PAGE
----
“upstream”—or getting involved earlier in strategy devel-
opment and the strategic planning and implementation
Strategic Risk Management Lab Commentary:
This four-step approach is a good illustration of how
organizations can develop their risk management capa-
bilities and processes in incremental steps. It represents
an example of how to evolve beyond traditional ERM and
integrate risk management into the strategic decision
making of an organization. This approach positions risk
management as a value-creating element of the strategic
decision-making process and the strategy-execution
In our research on high-performance companies, we’ve
found that companies like the LEGO Group achieve sus-
tainable high performance and create stakeholder value
by consistently executing the strategic activities in the
Return Driven Strategy framework (for example, the
focus on innovating its offerings toward changing cus-
tomer needs) while co-creating value through its engage-
ment platforms (the online community, including its My
LEGO Network, which engages more than 400 million
people and helps its product development process). Its
strategic risk management processes incorporate distinct
elements of co-creation by engaging its employees (inter-
nal stakeholders) throughout the strategic decision-
making, planning, and execution processes, as well as
engaging external stakeholders (suppliers, partners, cus-
tomers). The LEGO Group’s approach is a good example
of how an organization can engage stakeholders in co-
creating strategic risk-return management (see Mark L.
Frigo and Venkat Ramaswamy, “Co-Creating Strategic
Risk-Return Management,” Strategic Finance, May 2009,
and Venkat Ramaswamy and Francis Gouillart, The Power
of Co-Creation, 2010).
Step 1: Enterprise Risk Management The evolution of ERM toward strategic risk management
is represented in Figure 2. Strategic risk was missing from
the ERM portfolio until 2006.
To fix this, based on his then 25 years of LEGO experi-
ence and a request from the CFO, Hans Læssøe started
looking at strategic risk management. “I was a corporate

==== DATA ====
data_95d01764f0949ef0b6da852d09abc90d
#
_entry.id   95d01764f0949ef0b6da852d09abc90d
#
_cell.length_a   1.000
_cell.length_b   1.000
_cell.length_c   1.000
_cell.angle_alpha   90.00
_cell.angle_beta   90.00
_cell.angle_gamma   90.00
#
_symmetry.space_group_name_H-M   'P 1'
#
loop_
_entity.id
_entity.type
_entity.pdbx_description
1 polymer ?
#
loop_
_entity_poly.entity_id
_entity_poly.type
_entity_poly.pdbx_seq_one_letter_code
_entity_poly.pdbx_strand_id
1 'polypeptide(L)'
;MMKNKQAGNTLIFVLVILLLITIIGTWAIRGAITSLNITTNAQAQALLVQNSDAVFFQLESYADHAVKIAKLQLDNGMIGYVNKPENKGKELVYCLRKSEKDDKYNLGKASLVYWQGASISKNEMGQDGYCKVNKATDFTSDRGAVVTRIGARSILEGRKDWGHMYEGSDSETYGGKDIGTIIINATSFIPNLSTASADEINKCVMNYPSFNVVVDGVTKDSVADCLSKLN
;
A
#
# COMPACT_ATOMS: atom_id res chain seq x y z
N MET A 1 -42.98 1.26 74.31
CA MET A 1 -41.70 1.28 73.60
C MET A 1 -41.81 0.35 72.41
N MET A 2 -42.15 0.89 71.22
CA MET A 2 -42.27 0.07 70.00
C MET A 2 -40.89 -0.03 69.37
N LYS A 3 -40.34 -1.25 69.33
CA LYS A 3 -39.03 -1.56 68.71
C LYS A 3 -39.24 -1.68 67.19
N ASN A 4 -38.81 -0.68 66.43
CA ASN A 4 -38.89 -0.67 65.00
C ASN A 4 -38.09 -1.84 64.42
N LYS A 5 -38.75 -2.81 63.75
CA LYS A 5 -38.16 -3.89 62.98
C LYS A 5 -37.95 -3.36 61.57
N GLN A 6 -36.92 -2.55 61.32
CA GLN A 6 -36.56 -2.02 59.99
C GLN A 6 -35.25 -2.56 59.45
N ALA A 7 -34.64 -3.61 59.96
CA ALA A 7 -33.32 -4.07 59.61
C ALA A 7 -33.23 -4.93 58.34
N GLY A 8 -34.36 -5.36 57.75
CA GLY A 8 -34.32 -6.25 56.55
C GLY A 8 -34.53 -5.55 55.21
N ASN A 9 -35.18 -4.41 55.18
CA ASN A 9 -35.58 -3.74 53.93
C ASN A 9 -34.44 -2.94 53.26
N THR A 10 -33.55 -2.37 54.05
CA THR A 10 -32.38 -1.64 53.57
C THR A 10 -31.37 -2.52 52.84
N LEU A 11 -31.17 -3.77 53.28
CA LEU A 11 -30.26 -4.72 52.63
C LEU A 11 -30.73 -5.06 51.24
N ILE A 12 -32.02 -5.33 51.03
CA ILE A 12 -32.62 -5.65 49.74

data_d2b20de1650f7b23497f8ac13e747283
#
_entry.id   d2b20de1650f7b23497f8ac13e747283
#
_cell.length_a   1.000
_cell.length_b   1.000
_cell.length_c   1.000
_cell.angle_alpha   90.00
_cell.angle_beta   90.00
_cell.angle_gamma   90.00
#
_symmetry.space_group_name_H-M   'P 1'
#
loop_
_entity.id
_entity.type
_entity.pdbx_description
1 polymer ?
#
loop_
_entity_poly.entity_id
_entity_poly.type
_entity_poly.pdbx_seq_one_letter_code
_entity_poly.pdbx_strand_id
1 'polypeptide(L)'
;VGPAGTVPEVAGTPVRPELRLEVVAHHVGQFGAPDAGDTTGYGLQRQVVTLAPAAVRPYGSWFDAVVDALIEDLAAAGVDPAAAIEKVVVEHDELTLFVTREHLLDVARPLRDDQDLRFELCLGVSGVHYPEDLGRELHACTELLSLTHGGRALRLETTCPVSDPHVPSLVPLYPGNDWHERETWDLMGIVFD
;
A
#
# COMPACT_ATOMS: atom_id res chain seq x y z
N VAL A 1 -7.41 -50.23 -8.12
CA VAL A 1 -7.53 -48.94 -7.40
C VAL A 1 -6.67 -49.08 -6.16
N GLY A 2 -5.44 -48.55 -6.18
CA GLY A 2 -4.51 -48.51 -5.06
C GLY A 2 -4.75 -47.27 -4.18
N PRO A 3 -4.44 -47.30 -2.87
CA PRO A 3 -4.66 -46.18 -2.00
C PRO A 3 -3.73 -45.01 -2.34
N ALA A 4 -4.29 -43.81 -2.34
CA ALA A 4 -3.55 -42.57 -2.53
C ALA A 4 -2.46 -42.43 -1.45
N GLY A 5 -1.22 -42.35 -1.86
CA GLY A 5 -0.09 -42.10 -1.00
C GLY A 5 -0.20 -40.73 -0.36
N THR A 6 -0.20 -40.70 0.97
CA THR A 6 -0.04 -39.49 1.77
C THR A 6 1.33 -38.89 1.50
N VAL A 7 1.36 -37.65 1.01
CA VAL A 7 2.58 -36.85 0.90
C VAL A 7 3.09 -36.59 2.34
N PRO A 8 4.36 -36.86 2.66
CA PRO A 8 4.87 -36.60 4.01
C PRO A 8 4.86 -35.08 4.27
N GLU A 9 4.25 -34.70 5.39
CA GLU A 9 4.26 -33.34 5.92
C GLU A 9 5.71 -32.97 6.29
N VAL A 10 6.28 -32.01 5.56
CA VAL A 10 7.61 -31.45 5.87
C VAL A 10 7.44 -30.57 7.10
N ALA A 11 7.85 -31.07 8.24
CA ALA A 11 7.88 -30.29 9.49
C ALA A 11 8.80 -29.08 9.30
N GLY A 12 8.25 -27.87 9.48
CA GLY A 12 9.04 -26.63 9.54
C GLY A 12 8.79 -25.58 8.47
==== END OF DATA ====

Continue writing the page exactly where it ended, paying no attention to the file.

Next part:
strategic controller who had never heard the term until
then,” he says. The company had embedded risk manage-
ment in its processes. Operational risk—minor
disruptions—was handled by planning and production.
Employee health and safety was ISO 18001 certified.
Hazards were managed through explicit insurance pro-
grams in close collaboration with the company’s partners
(insurance companies and brokers). IT security risk was
a defined functional area. Financial risk covered curren-
cies and energy hedging. And legal was actively pursuing
trademark violations as well as document and contract
management. But strategic risks weren’t handled explicit-
ly or systematically, so the CFO charged Hans with ensur-
ing they would be from then on. This became a full-time
position in 2007, and Hans added one employee in 2009
and another in 2011.
Strategic Risk Management Lab Commentary:
The 2006 situation is common. Even though strategic
risks need to be integrated with risk management, many
organizations don’t explicitly assess and manage strategic
risks within strategic decision-making processes and
strategy execution. But the LEGO Group’s approach
shows how strategic risk management can be a key to
increasing the value of ERM within an organization. It
also shows how executive leadership from the CFO played
an important role in the evolution of ERM as a valuable
management process. Finally, Hans came from the busi-
ness side and had the attributes necessary to lead the ini-
tiative: broad knowledge of the business and its core
Fe b r u a r y 2 0 1 2 I S T R AT E G IC F I N A N C E 29
Figure 2: The LEGO ERM Umbrella: Adding Strategic Risk
strategies, strong relationships with directors and execu-
tive management, strong communication and facilitation
skills, knowledge of the organization’s risks, and broad
acceptance and credibility across the organization. (For
more, see Mark L. Frigo and Richard J. Anderson,
“Embracing ERM: Practical Approaches for Getting Start-
ed,” published by the Committee of Sponsoring Organi-
zations of the Treadway Commission (COSO) at
www.coso.org/guidance.htm, 2011, p. 4.)
Also, the risk-owner concept at LEGO provides a good
example of the importance of understanding who owns
the risks as well as defining the role of risk management
in the organization. The idea of “risk owners” was impor-
tant to ensure action and accountability. Hans’s charge
was to develop strategic risk management and make sure
the LEGO Group had processes and capabilities in place
to do this. But as senior director of strategic risk manage-
ment, Hans doesn’t own the risk. He can’t own the risk
because this essentially would mean he would own the
strategy, and each line of business owns the pertinent
strategic risks. Hans trains, leads, and supports line man-
agement to apply a systematic process to deal with risk.
This is just like budgeting functions: They don’t earn the
money or spend the money, but they support manage-
ment to deliver on the budget or compare performance
against the budget.